Worst-Case Wednesday: How to Brew a Magic Potion

Snape isn't the only one who can concoct a wicked awesome potion. With the help of the Worst-Case Scenario Survival Handbook: Paranormal, you can whip up potions just as well as the Half Blood Prince, if not better.

1. Set an appropriate mood. 

Dress in a comfortable robe and light candles. Establish an ongoing rhythm of deep, controlled breaths while meditating upon a mantra–whether "Double, double, toil, and trouble," "Don't stop believing, hold on to that feeling," or anything else that focuses your mental energy upon a rhythmic beat–in order to clear mundane, non-magical thoughts from your mind.

2. Prep your ingredients.

Depending on the ingredients and the recipe, you may need to prepare the component elements of your potion by chopping, dicing, grinding, deboning, blessing, or cursing various items. Prepare these items and arrange them in their correct measure in small bowls close to your cooking area to ensure their smooth combination later.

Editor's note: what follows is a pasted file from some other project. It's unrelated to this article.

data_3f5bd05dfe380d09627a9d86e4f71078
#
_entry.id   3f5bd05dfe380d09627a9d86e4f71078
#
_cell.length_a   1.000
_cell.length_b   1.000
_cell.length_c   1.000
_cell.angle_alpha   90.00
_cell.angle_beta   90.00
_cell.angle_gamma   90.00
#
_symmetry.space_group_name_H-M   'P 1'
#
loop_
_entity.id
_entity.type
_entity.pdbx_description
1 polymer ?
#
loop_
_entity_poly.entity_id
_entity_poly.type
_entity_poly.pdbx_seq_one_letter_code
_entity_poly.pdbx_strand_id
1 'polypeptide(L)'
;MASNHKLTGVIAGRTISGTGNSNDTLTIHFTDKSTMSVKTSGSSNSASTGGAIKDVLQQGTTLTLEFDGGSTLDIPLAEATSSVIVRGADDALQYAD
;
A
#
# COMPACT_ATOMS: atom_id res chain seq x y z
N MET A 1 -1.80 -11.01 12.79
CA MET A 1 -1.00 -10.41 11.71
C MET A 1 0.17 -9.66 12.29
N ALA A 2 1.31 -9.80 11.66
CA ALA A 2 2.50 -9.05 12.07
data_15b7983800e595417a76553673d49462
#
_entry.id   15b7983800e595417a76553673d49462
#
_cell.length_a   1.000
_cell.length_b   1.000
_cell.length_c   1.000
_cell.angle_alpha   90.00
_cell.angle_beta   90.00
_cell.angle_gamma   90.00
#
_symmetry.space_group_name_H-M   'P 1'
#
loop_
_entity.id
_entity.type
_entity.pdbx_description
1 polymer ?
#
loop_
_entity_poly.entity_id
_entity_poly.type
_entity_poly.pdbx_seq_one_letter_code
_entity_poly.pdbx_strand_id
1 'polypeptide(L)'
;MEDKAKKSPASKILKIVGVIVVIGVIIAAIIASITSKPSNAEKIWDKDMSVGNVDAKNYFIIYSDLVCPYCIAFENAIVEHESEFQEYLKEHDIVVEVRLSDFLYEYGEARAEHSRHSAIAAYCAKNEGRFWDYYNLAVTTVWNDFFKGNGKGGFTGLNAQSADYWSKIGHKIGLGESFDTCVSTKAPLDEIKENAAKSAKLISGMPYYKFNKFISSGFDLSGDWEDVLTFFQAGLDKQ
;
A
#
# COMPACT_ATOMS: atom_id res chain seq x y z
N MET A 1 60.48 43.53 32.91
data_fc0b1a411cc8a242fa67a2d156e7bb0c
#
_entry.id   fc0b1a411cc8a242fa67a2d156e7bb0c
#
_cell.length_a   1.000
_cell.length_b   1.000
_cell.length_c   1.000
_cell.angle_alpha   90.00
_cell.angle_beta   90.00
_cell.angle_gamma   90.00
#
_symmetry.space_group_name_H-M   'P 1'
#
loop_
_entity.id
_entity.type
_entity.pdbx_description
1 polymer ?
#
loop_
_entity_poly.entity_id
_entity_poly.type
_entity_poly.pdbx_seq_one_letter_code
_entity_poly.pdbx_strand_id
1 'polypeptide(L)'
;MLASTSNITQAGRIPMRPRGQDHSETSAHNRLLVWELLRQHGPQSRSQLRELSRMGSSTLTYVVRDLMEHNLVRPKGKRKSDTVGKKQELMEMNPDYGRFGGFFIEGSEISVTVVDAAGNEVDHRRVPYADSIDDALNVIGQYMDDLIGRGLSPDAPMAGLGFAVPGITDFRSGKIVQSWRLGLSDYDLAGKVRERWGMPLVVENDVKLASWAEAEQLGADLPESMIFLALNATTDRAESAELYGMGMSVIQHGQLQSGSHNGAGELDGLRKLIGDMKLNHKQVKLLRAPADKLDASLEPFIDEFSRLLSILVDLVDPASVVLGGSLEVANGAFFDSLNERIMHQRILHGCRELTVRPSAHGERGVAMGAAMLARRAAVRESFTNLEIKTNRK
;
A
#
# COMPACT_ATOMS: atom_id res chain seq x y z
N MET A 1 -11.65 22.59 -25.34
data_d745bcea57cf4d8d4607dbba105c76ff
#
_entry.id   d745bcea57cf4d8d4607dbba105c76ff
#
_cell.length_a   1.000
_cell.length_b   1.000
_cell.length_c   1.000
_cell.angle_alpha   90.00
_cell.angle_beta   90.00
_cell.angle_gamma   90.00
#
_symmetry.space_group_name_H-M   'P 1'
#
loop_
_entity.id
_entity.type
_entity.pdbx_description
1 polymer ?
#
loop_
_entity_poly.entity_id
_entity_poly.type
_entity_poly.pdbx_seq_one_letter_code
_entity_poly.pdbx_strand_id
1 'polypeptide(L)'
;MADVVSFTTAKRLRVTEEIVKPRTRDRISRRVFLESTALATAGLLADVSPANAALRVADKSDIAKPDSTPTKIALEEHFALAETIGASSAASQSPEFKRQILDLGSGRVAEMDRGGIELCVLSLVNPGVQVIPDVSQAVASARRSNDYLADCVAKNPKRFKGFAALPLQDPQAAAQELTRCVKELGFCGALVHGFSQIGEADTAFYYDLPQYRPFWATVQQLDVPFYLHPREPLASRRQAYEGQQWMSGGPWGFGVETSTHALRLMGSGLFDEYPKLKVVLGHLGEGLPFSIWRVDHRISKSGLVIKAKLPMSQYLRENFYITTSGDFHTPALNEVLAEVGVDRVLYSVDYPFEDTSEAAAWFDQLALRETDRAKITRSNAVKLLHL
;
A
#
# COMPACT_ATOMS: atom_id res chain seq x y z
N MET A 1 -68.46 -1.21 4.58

3. Preheat your cauldron.

Place a 20-quart metal cauldron over an open flame or gas burner set to high. Heat the cauldron until just smoking. Season it with several dashes of the essential oil specified in your recipe. Wait for green smoke to clear before proceeding.

4. Add potion base.

Pour seven quarts of the liquid or liquids that will form the base of your potion, combining water, broths, tinctures, or tears; stir. Reduce heat to simmer.

5. Add ingredients. 

Add the remaining wet and dry ingredients, one at a time. Double-check each measurement, for even a small error can result in a drastic change in effect. 

6. Walk in a circle. 

As you continue to add ingredients and stir, move clockwise with even steps around the cauldron (if heating over an open flame) or in a semicircle at the edge of the stove (if preparing at home).

7. Chant desired effect. 

Speak aloud the effect this potion is supposed to have when completed. 

8. Stir.

Combine the ingredients by stirring with a long-handled spoon.

9. Cool and serve.


Be Aware

If no cauldron is available, it is permissible to substitute a cast-iron stockpot of equal volume. 

Many potions call for herbs, which will act more effectively in the potion if the essential oils have been extracted. Soak the herb or root in one or two inches of grapeseed or almond oil in a jar for seven days. Use the resulting herb-infused oil for potion brewing. 

Christina Schillaci

Christina Schillaci

Christina is the voice behind Quirk’s social media channels and editor-in-chief of the blog. She graduated from Rowan University with her M.A. in Writing and joined Quirk in 2016. She loves weekend cooking projects, Cape May in the winter, and her dog, Rocket. Say hi on Twitter @quirkbooks or @saychristina!